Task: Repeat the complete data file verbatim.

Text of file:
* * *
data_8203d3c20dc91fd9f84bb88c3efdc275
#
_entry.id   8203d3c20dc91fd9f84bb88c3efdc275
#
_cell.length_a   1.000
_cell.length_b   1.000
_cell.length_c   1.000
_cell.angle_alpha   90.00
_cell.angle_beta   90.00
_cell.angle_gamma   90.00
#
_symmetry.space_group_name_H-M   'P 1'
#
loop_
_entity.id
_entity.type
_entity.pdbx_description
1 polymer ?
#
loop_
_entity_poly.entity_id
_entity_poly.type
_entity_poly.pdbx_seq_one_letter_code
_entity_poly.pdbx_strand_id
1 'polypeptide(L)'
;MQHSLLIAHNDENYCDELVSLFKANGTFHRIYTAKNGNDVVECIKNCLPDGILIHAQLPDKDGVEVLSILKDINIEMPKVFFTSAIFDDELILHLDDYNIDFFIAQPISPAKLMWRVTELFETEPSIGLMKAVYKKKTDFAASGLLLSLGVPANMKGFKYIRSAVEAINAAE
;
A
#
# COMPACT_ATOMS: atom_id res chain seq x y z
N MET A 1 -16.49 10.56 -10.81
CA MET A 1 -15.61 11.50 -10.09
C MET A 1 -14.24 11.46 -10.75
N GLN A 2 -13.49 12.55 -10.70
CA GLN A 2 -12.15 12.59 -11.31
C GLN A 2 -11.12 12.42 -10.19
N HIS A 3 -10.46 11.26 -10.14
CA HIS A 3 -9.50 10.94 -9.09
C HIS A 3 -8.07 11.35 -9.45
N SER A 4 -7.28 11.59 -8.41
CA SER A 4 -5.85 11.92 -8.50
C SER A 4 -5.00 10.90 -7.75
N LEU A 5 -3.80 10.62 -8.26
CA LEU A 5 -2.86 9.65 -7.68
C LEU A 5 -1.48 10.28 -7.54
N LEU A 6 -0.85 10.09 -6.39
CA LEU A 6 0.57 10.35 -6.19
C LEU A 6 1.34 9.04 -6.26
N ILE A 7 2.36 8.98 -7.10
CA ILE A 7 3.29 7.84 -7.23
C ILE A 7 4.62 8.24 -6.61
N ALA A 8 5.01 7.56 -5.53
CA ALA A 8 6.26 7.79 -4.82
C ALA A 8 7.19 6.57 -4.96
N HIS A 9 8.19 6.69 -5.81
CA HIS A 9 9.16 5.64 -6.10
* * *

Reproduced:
data_8203d3c20dc91fd9f84bb88c3efdc275
#
_entry.id   8203d3c20dc91fd9f84bb88c3efdc275
#
_cell.length_a   1.000
_cell.length_b   1.000
_cell.length_c   1.000
_cell.angle_alpha   90.00
_cell.angle_beta   90.00
_cell.angle_gamma   90.00
#
_symmetry.space_group_name_H-M   'P 1'
#
loop_
_entity.id
_entity.type
_entity.pdbx_description
1 polymer ?
#
loop_
_entity_poly.entity_id
_entity_poly.type
_entity_poly.pdbx_seq_one_letter_code
_entity_poly.pdbx_strand_id
1 'polypeptide(L)'
;MQHSLLIAHNDENYCDELVSLFKANGTFHRIYTAKNGNDVVECIKNCLPDGILIHAQLPDKDGVEVLSILKDINIEMPKVFFTSAIFDDELILHLDDYNIDFFIAQPISPAKLMWRVTELFETEPSIGLMKAVYKKKTDFAASGLLLSLGVPANMKGFKYIRSAVEAINAAE
;
A
#
# COMPACT_ATOMS: atom_id res chain seq x y z
N MET A 1 -16.49 10.56 -10.81
CA MET A 1 -15.61 11.50 -10.09
C MET A 1 -14.24 11.46 -10.75
N GLN A 2 -13.49 12.55 -10.70
CA GLN A 2 -12.15 12.59 -11.31
C GLN A 2 -11.12 12.42 -10.19
N HIS A 3 -10.46 11.26 -10.14
CA HIS A 3 -9.50 10.94 -9.09
C HIS A 3 -8.07 11.35 -9.45
N SER A 4 -7.28 11.59 -8.41
CA SER A 4 -5.85 11.92 -8.50
C SER A 4 -5.00 10.90 -7.75
N LEU A 5 -3.80 10.62 -8.26
CA LEU A 5 -2.86 9.65 -7.68
C LEU A 5 -1.48 10.28 -7.54
N LEU A 6 -0.85 10.09 -6.39
CA LEU A 6 0.57 10.35 -6.19
C LEU A 6 1.34 9.04 -6.26
N ILE A 7 2.36 8.98 -7.10
CA ILE A 7 3.29 7.84 -7.23
C ILE A 7 4.62 8.24 -6.61
N ALA A 8 5.01 7.56 -5.53
CA ALA A 8 6.26 7.79 -4.82
C ALA A 8 7.19 6.57 -4.96
N HIS A 9 8.19 6.69 -5.81
CA HIS A 9 9.16 5.64 -6.10